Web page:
Even if you have had both doses of the vaccine, you should continue to follow this shielding guidance as we continue to assess the impact of vaccination among all groups. The people you live with should continue to follow the public health rules and guidance as long as they are in place, regardless of whether you or they have received the vaccine.
We will continue to update you as the situation changes and, once again, we thank you for your efforts to keep yourself and others safe.
Secretary of State for Health and Social Care
Secretary of State for Housing, Communities and Local Government
Well it’s definitely not over, is it? Not by a long way. I’m not even supposed to go out. 😳
My ‘ routine’ in the morning includes being in a standing chair ( where I’m strapped into a standing position ) for an hour. To do this, my regular chair has to be taken outside to my terrace, and swapped for the Standing chair, which is kept outside under cover.
This morning though I needed to adjust a brake on my chair, so I asked my help to take the wheels off and turn it upside down, and then spin it around so I can reach the right part with a spanner. I can’t bend, so the only way to do it is with one arm from a lying position in bed. Having finished that, my help said ‘ it’s a bit dirty, so I’ll brush the mud off it ‘ I suggested she do that outside ( obviously ) to make less mess. Ultimately the chair had to go outside anyway, because it was being swapped for the other one. Get this for logic though –
She CARRIED the wheelchair ( minus the wheels ) outside, brushed off the mud, then CARRIED the chair back inside, then put the wheels on, then pushed it outside again… I watch with a mixture of amusement and complete dumbfounded’ness as she does this kind of thing. I mean I love her to bits for her general dedication to me… but sometimes I do wonder how she’s managed to stay, well, stay alive..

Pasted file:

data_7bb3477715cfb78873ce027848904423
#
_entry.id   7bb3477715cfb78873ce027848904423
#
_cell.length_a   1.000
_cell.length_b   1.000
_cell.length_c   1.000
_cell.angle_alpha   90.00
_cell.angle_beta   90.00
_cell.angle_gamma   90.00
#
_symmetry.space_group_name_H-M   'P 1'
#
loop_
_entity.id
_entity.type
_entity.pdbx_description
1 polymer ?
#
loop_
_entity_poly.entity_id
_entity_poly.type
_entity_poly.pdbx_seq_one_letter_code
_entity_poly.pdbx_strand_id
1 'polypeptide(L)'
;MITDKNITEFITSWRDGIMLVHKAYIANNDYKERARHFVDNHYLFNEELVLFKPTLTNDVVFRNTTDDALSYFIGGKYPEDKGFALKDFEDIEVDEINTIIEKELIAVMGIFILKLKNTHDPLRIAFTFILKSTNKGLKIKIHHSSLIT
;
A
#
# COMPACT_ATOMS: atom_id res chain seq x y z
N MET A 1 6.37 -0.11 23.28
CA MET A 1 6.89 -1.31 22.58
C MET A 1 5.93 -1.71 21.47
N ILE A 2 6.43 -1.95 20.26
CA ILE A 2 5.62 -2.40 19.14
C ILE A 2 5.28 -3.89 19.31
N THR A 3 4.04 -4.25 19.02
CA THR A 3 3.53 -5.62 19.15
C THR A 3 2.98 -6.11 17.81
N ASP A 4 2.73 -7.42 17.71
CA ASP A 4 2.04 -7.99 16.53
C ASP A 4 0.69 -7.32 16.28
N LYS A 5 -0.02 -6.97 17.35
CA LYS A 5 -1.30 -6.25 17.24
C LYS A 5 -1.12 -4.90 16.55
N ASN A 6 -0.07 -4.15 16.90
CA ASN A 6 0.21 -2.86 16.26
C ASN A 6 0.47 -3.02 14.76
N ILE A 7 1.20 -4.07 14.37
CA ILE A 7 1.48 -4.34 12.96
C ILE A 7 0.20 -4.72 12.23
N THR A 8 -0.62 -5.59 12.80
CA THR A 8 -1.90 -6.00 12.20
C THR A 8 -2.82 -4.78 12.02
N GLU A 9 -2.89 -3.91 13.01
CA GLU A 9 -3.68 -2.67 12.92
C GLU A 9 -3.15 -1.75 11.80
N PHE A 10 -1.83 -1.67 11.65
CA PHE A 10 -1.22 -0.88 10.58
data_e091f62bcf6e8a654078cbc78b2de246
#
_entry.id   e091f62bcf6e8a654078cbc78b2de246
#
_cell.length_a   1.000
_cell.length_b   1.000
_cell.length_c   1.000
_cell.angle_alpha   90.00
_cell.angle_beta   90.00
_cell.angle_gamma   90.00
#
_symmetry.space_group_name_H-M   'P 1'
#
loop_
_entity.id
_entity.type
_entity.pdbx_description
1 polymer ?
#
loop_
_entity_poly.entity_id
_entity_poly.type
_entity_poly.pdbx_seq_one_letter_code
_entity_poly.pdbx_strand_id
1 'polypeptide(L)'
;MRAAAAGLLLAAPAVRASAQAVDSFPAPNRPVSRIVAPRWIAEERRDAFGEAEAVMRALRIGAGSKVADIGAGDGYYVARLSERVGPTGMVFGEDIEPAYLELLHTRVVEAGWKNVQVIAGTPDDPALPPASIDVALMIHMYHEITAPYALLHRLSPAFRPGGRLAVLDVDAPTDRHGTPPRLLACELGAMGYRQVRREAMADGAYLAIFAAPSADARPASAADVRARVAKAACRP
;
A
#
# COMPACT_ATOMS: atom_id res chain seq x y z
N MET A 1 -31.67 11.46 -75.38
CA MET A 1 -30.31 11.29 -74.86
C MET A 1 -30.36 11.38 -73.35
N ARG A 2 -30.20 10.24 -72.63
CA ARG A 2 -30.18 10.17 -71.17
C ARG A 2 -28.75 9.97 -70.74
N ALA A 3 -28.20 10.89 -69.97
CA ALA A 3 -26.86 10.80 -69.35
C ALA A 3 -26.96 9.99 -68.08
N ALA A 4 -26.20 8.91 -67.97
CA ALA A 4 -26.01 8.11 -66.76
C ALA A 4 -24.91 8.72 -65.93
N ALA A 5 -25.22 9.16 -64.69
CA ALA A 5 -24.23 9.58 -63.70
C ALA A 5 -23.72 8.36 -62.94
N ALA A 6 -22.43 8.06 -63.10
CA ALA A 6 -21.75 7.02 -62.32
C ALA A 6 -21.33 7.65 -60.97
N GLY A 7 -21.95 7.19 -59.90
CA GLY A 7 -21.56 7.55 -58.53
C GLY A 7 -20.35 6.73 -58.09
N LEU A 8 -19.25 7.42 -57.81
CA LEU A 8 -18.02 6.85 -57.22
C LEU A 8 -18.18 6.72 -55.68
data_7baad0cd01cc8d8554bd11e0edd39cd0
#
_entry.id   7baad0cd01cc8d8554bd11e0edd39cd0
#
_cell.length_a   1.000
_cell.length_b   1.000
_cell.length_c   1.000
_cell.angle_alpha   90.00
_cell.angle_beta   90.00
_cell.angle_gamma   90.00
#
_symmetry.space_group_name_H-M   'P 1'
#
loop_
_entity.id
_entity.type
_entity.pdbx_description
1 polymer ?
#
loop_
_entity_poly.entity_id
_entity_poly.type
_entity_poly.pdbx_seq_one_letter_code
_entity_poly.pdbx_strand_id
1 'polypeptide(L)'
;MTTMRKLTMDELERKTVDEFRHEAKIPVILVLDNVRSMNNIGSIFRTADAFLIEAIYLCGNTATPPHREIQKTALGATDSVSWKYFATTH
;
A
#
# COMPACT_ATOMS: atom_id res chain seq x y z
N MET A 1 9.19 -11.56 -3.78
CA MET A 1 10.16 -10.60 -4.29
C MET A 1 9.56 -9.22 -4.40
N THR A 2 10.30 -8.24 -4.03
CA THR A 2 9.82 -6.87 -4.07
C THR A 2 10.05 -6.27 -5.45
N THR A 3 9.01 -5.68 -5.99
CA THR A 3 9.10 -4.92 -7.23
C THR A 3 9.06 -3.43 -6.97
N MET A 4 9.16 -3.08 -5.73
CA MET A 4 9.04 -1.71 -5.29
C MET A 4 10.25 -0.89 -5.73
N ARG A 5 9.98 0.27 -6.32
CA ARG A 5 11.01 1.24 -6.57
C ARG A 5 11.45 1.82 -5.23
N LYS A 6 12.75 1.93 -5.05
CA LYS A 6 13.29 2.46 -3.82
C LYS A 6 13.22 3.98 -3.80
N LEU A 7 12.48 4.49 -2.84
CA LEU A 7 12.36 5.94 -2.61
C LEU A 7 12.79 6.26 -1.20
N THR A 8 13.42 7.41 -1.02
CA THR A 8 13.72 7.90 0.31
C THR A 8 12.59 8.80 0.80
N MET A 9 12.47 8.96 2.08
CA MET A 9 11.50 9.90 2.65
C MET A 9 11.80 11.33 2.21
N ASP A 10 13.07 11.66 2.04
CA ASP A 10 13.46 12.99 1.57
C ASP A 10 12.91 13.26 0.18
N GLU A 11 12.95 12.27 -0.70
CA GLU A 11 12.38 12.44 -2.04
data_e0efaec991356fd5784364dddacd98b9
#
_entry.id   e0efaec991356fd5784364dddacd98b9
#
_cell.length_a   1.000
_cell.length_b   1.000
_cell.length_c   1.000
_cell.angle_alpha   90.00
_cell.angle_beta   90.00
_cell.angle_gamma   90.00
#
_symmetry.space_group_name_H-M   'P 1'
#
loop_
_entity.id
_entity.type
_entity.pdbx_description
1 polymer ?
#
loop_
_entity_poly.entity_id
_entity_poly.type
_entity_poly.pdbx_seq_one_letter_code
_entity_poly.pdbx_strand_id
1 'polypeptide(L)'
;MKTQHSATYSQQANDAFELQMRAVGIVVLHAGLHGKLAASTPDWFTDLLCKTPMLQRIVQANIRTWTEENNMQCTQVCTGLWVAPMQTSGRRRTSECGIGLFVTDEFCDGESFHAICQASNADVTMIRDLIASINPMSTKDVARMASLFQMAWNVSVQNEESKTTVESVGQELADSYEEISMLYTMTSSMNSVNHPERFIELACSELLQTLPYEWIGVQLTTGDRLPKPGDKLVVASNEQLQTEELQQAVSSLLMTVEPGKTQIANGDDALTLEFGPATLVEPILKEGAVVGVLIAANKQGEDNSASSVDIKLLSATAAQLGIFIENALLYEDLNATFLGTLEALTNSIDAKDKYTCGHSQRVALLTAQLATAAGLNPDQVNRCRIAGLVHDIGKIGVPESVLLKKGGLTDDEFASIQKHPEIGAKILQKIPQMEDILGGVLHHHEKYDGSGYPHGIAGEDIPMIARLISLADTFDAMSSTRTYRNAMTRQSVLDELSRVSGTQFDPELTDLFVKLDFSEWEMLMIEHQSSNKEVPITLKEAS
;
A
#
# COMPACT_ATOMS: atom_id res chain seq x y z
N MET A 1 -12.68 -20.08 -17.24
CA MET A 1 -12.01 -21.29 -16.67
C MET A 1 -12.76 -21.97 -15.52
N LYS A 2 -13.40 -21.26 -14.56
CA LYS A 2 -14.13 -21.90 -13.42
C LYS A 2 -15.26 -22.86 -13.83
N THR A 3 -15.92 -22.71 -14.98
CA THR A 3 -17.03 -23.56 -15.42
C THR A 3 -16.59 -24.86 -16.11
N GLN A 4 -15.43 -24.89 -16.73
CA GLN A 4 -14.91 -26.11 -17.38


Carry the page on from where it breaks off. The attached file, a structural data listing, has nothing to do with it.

Turns out that my letter was en route, which had allowed me to get an appointment. Very straightforward all of it. I came home and cranked for an hour, having forgotten to take it easy. … I definitely don’t have any weird side effects, though I slept deeply last night ( which I don’t do very often )
And I’m getting the vaccine! Tomorrow, at the Stoop. That’s the Harlequins rugby club in normal times. That’s good. Actually I just filled in a form ( having not had a letter yet ) online, and bingo! I’m in. Both my mum and Dad in Wales have had theirs – important given they live in the most COVID deadly part of Wales – more people have died in their locality than have in whole countries … 🤦♂️
As it’s both their birthdays this week it’s been a good ‘gift’ – the vaccine, I’d say.
And I got my Triride back from Italy yesterday – oh wow it’s good. I went out for a spin and it’s actually better than ever. It’s had lots of parts replaced, and the software updated so that it’s more economical on the battery, meaning I can ride in Eco mode and go further. That’s great, because quite often I wonder whether I’ll have enough charge to get home from places…. and now I’ve a few more miles in the tank. So thank you Triride Italia, and Nathan that has dealt with it, and also to Colin Flounders, who did loads to help me with it. Tbh I can’t thank these guys enough – both of them are in wheelchairs themselves, yet manage to do stuff that ‘ ought’ to be impossible for them.